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Name: Julian Matthews
Location: Kuala Lumpur, Malaysia

Hi. I'm a former journalist and Malaysian correspondent to CNet, ZDnet, Newsbytes (Washington Post-Newsweek Interactive wire agency), Nikkei Electronics Asia and I also previously contributed to The Star, The Edge, The New Straits Times, The New Zealand Herald and various magazines. Currently, I train and advise managers and executives on strategies to optimize their use of social media and online channels to reach customers. My company, Trinetizen Media, runs media training workshops on social media, media relations, investor relations, corporate blogging, podcasting, multimedia marketing, online advertising, multimedia journalism and crisis communications. You can connect with me on Facebook or LinkedIn or Twitter.

Friday, March 21, 2008

John C. Dvorak: It's the Redundancy, Stupid

Tech provocateur John Dvorak takes on the news industry:
I think much of the problem stems from what I've been harping on for years: redundancy. Simply put, there are too many newspapers selling the exact same news. And because the owners of these papers do not understand the fact that the public hungers for original material, different from all the rehashed AP stories, papers will continue to slide.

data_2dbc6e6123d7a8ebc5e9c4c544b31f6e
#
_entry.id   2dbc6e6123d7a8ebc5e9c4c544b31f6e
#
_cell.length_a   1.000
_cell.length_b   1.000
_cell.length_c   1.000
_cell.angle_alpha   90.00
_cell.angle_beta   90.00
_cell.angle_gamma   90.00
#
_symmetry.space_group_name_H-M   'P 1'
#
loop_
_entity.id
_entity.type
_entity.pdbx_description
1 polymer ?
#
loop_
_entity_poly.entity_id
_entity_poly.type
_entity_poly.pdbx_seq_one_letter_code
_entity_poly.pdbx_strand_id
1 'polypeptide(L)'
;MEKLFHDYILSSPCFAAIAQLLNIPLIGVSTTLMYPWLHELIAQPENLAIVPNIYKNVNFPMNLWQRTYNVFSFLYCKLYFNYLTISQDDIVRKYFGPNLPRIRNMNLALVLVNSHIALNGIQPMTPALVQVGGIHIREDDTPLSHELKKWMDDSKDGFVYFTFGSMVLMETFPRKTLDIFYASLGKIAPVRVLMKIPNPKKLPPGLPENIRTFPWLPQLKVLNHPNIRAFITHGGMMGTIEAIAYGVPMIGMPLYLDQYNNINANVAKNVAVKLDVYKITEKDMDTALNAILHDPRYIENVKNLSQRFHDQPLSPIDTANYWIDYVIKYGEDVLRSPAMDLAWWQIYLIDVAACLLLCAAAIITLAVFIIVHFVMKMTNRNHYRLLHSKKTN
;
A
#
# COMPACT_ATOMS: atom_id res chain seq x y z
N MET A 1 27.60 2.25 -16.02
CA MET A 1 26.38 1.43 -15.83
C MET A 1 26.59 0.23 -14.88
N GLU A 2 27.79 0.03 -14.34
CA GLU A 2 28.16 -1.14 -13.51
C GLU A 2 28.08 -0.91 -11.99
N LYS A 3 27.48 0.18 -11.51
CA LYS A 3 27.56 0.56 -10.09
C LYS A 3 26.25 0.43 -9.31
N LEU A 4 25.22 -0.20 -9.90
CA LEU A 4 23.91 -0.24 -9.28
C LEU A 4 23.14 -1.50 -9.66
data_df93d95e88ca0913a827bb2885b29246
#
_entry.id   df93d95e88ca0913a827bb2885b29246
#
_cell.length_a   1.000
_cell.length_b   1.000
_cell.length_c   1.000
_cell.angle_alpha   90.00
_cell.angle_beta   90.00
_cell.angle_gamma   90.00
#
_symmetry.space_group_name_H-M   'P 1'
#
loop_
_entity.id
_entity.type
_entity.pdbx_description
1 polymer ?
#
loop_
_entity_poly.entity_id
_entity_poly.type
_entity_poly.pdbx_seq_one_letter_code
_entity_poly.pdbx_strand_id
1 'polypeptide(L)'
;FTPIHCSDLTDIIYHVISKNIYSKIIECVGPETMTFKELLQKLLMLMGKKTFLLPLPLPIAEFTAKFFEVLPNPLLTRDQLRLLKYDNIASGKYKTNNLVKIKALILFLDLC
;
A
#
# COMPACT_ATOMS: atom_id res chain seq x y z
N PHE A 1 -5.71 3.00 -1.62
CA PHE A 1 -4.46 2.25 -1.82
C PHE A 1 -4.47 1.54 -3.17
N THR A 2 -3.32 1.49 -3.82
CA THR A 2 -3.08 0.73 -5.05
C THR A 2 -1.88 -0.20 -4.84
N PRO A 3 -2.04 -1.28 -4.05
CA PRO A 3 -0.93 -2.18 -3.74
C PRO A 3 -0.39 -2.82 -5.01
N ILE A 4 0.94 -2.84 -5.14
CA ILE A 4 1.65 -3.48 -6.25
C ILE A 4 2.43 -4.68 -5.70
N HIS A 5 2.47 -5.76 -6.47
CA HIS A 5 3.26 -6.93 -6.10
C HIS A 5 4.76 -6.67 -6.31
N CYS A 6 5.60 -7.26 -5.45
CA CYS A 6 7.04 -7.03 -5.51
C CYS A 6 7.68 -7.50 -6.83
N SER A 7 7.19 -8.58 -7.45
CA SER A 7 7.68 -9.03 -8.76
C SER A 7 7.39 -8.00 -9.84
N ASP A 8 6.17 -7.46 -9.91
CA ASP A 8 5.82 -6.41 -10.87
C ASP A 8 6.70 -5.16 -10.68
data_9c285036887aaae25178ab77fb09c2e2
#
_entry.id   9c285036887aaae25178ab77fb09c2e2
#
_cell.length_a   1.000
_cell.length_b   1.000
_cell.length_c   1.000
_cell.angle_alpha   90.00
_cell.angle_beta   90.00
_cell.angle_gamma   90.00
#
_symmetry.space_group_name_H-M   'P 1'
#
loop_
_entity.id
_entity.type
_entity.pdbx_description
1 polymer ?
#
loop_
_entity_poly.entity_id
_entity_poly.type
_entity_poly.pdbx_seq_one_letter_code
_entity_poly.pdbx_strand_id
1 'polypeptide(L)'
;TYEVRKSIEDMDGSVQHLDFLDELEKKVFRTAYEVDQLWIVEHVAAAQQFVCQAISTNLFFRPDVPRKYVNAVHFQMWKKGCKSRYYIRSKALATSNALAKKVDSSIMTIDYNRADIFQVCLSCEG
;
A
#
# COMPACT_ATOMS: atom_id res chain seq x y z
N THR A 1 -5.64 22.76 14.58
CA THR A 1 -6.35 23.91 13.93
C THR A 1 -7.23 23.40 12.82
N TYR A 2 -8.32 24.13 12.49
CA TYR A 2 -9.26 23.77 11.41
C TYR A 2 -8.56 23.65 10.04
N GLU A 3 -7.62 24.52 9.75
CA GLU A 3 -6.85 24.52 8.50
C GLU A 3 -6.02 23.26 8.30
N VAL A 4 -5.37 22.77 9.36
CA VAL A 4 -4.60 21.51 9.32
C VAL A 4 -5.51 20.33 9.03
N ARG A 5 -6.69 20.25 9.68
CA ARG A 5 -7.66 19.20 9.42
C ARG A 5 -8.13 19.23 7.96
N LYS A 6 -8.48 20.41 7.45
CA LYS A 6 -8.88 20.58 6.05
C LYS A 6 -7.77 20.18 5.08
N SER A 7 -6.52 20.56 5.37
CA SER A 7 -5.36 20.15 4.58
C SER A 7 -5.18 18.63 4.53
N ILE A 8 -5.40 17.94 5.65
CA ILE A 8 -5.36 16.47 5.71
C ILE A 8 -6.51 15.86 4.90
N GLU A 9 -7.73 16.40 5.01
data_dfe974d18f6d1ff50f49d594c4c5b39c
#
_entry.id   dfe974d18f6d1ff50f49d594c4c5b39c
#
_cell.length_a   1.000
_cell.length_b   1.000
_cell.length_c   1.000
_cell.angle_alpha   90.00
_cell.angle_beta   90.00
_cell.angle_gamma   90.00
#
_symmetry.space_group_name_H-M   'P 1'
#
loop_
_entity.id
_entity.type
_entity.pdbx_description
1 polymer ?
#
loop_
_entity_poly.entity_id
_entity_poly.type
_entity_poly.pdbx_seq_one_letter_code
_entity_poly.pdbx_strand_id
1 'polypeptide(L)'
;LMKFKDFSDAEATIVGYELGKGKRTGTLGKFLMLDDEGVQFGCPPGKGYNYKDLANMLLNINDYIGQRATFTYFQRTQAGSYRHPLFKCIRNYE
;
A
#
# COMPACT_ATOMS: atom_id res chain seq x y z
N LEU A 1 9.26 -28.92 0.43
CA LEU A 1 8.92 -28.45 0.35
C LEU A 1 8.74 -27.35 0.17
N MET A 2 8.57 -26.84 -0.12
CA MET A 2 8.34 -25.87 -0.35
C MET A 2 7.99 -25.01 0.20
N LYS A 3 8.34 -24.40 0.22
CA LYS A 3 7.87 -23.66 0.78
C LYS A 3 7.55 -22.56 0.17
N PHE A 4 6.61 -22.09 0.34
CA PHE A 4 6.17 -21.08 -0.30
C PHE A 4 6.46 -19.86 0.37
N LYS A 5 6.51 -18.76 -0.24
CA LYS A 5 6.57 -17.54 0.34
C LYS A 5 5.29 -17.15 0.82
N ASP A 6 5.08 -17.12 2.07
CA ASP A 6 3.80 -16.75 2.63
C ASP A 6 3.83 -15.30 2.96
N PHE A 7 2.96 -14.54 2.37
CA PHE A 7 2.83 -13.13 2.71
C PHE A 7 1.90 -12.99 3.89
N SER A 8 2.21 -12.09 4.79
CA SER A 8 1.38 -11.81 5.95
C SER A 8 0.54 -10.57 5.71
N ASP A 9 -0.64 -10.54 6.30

I can assure you that if you plot the amount of money paid out to writers against salaries paid to executives at the same companies, the writers get the short end of the stick. Today a competent newspaper reporter could easily make twice as much money if he or she was in PR. What does that tell you about priorities?

Generally speaking, when there are layoffs at a newspaper, first the support staff goes; then the reporters, along with a few editors. This cheapens the product; and the public senses the cheapness and rejects it. The paper's income is further reduced, resulting in a downward spiral of quality.

During the current downturn, I wonder whether one single paper has said, "It looks like our subscriber base is dwindling, and the young people are not reading the paper. It's time we beefed up coverage. We have to find more writers and editors and put them to work to improve our product."

Exactly when did cheapening the product and making it worse become the way to do things in the U.S.A.?

"Hey, our cars are crap. Let's make them worse!"

"Good thinking, Benson! Give yourself a raise!"

"Hey our airplanes are crashing left and right and people are not buying them anymore. Let's see if we can make them cheaper! That will solve our problems!"

What am I not getting?


Related links:

Happy newsrooms, sad newsrooms

When Journalists Aren't Happy, the Industry Isn't Happy

Time For Newspaper Publishers To Reset Targets

US: Washington Post memo reforms editing process

Generosity as a business model


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